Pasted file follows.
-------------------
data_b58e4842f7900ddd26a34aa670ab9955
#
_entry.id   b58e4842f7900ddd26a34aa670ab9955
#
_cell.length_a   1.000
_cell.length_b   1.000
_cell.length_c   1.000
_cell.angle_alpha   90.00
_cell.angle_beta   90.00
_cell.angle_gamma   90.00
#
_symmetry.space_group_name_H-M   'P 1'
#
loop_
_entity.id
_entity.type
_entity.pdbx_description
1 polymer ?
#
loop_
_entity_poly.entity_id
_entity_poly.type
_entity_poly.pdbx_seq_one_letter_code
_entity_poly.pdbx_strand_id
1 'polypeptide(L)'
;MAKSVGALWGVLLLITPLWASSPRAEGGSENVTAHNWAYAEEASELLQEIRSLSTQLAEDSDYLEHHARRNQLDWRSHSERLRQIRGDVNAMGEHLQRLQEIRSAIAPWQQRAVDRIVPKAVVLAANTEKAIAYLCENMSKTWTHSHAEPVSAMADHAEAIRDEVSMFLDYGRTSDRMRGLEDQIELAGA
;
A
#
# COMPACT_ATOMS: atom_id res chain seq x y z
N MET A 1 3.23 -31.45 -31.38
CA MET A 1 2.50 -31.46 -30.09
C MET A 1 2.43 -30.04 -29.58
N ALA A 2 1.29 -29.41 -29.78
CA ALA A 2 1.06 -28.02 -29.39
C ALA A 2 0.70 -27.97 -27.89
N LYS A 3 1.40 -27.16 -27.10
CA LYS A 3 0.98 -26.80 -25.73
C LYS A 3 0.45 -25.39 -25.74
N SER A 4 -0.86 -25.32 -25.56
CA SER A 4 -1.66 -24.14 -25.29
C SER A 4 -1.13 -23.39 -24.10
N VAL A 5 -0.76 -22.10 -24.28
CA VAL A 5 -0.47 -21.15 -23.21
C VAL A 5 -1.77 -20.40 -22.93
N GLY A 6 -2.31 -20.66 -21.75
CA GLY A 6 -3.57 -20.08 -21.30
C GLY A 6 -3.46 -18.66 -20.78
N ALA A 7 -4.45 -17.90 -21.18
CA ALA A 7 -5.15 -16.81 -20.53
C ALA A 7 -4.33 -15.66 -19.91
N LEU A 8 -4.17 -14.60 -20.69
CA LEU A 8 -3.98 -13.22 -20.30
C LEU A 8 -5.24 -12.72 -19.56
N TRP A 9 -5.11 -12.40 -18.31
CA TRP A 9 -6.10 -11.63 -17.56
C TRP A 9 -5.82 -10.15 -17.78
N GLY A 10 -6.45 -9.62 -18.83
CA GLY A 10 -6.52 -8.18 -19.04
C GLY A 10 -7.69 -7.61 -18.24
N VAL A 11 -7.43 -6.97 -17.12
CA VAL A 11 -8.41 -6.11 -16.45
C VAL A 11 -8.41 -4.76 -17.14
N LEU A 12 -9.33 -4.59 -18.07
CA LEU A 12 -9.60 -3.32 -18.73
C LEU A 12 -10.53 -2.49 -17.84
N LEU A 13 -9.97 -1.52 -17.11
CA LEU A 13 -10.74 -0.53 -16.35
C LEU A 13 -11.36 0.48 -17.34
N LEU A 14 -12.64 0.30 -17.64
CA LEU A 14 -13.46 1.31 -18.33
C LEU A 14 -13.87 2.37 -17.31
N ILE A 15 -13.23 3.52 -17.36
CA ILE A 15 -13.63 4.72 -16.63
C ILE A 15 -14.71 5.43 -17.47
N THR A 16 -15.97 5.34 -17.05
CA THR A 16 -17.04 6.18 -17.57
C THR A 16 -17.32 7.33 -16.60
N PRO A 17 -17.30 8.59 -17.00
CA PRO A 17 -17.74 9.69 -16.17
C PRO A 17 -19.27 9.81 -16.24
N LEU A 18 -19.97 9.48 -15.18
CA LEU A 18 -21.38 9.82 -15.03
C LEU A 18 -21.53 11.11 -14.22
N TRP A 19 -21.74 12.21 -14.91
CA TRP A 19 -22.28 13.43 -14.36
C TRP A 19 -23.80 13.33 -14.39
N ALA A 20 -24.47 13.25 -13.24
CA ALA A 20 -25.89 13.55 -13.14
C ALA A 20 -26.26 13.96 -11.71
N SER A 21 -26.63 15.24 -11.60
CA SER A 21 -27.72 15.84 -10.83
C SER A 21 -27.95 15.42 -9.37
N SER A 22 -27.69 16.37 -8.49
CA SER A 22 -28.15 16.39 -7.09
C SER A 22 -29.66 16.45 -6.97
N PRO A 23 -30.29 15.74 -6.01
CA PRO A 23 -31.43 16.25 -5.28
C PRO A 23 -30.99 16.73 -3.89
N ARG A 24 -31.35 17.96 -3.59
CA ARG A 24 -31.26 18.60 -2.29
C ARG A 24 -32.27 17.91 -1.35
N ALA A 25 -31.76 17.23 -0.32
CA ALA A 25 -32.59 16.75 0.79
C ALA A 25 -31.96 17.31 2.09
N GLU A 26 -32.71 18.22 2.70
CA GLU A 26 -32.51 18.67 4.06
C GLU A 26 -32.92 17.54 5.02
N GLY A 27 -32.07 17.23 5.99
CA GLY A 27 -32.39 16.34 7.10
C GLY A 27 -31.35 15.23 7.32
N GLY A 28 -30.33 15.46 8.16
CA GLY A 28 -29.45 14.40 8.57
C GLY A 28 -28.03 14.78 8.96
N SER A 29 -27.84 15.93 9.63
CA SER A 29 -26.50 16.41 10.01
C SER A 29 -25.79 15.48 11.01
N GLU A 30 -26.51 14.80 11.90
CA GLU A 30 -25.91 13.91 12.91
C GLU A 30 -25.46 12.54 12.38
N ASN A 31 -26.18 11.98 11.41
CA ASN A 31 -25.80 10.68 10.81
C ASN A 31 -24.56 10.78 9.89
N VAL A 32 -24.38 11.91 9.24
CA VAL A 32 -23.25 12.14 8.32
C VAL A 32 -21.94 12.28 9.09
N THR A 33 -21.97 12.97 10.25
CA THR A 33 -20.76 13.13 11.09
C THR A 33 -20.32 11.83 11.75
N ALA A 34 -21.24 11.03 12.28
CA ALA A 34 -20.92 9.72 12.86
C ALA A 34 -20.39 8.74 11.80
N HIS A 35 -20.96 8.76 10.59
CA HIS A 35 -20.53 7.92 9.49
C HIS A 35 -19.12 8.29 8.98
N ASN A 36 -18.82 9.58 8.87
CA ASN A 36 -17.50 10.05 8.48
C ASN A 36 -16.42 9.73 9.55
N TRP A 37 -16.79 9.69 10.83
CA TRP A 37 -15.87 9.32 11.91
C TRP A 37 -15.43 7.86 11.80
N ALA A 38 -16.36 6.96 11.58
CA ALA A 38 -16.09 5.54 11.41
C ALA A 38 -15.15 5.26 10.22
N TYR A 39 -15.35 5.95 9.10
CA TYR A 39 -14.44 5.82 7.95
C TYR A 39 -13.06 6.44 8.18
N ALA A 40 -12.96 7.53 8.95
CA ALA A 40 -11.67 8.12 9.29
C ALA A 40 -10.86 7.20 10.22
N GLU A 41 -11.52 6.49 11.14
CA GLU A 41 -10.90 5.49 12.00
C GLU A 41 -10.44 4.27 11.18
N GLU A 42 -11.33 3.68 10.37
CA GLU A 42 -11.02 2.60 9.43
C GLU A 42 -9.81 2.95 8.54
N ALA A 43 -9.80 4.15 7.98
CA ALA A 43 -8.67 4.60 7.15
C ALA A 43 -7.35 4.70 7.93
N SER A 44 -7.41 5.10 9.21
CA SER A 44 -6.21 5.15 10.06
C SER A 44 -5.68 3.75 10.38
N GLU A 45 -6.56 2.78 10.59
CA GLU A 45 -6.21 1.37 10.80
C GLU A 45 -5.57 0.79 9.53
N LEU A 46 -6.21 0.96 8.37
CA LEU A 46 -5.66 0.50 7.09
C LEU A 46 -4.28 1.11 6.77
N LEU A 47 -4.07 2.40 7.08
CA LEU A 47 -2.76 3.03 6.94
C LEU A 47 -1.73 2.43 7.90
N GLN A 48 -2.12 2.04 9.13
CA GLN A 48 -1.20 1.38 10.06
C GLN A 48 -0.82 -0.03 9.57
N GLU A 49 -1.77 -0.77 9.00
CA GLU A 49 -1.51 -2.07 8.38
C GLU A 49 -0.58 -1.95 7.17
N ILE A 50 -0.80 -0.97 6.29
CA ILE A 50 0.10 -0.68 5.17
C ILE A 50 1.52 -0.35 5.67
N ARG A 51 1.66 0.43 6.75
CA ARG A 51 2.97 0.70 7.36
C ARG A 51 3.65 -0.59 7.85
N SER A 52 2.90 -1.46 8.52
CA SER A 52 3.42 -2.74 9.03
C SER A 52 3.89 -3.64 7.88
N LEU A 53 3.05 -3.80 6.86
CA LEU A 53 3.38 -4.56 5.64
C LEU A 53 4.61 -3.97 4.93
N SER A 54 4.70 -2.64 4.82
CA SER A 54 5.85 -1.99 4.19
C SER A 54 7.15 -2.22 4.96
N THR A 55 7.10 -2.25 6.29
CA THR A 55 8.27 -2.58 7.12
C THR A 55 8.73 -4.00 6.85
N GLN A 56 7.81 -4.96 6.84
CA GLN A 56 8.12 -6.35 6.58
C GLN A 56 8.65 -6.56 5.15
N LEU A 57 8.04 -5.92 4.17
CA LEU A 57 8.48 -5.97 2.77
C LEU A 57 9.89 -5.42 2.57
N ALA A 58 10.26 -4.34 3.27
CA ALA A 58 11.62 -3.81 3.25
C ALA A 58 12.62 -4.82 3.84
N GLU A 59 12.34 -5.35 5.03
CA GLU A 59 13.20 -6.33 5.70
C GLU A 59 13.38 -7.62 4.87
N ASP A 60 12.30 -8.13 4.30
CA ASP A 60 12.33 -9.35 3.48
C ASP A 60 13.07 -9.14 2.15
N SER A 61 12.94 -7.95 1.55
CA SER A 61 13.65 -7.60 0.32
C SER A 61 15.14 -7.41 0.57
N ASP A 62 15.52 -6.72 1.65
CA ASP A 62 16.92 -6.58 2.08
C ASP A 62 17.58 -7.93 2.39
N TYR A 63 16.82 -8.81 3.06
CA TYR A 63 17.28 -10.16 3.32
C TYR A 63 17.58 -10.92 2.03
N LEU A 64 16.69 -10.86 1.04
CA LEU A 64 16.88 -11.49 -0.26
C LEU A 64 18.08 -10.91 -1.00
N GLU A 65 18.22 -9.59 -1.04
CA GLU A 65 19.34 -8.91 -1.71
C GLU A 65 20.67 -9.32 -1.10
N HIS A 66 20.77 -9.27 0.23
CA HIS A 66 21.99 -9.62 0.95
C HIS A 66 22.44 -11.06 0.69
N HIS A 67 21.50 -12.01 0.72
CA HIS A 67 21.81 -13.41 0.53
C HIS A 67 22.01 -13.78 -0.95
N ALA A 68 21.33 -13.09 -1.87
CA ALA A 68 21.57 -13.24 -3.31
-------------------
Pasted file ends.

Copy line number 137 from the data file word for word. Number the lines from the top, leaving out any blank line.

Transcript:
CA ASN A 36 -17.50 10.05 8.48